Wednesday, March 31, 2010

Value to EBITDA

Back when I was discussing the Kraft/Cadbury acquisition in my entries in this blog, I spoke -- as the interested parties there were speaking -- of the P/E ratio, historically an important metric for stock pickers, investors, acquirers, executives who are in part compensated in equity, and gurus.

I believe the gist of that discussion was that over time, the "E" in P/E has acquierd a specific meaning, reflected in the more elaborate acronym EBITDA (earnings before interest, taxation, depreciation and amortization.)

Now it is time to return to the subject to mention that the P part of the P/E ration is in the process of a more radical redefinition. It is not stock price but "enterprise value" that figures in the emerging metric. Here's a discussion from the website of the Stern School of Business at New York University. The "enterprise value" is defined as the combined market value of all securities issued by the enterprise. Why? Because this allows for apples-to-apples comparisons. Different firms will have different balances of debt to equity, i.e. bonds to stock, and these differences would skew price-to-earnings.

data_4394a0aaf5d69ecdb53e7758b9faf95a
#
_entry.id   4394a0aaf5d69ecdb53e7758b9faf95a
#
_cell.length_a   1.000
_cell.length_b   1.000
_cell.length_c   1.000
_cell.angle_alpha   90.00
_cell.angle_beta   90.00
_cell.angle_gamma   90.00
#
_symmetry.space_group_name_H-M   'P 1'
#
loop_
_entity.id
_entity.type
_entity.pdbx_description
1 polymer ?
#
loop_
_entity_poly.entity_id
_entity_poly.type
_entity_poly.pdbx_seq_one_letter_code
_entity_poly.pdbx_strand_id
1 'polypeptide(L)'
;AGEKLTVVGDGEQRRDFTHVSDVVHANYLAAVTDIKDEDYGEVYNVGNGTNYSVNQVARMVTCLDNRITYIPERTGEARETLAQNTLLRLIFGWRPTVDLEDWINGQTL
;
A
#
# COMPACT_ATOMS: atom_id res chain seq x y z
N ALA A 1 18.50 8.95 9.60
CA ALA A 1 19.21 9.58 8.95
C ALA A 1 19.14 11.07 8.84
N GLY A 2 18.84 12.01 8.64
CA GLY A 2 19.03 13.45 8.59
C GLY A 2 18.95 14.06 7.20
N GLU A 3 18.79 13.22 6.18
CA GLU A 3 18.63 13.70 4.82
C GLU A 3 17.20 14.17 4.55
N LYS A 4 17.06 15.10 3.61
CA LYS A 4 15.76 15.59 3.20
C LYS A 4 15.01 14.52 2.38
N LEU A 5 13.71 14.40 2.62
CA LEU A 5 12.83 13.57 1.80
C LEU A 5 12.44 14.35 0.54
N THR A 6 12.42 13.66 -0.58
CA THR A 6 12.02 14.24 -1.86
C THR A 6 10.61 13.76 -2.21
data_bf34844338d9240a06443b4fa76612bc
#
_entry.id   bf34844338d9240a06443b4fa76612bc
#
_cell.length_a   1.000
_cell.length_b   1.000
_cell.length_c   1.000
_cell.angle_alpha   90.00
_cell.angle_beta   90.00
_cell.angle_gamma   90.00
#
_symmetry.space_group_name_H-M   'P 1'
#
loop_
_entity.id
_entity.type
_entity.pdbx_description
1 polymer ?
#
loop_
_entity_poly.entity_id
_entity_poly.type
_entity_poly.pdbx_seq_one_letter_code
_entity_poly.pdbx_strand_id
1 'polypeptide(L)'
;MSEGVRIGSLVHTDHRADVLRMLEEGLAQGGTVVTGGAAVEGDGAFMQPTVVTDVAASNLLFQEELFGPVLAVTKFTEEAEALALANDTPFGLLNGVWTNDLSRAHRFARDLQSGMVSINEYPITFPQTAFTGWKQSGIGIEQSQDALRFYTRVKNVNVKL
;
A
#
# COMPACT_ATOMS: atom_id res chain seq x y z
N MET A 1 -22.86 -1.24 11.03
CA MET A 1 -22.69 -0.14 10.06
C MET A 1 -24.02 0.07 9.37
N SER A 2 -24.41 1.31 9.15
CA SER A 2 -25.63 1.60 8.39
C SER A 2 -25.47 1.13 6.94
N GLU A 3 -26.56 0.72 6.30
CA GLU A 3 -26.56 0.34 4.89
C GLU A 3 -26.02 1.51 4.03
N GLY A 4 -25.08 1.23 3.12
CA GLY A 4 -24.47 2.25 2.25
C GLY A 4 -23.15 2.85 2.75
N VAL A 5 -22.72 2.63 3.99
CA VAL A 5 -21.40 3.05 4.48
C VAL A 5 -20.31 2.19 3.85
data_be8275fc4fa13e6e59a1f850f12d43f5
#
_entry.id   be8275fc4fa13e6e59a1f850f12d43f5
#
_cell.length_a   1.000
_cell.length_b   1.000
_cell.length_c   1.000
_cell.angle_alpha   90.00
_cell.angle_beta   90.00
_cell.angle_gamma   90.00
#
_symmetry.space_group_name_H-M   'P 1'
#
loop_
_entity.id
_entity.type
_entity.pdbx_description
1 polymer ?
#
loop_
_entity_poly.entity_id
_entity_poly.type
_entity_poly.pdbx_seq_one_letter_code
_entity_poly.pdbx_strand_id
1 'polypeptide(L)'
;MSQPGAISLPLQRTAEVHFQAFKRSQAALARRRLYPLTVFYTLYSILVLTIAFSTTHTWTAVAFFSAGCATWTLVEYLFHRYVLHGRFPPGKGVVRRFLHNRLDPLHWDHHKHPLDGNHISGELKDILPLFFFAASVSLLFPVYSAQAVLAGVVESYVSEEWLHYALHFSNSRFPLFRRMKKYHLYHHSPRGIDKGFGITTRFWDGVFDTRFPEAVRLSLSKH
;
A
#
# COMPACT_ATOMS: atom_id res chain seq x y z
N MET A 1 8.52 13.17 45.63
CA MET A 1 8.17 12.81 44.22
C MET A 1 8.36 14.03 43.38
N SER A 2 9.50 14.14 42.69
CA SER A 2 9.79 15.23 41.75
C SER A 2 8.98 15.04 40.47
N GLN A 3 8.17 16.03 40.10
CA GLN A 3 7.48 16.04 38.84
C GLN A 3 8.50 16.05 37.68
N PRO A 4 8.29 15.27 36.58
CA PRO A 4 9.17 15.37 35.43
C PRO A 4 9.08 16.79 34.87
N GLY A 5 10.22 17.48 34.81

Does this help in, say, the discussion of an impending acquisition? Presumably acquirers would look for a low enterprise multiple, because they are going to be buying up that stock and becoming responsible for the payments on those bonds -- they want a sizeable earnings stream in return. If a P/E or P/EBITDA multiple is used instead, the responsibility for the target company's bonds falls out of the picture, or never gets into it.

You can see here how "Seeking Alpha" applied the idea, four years ago.

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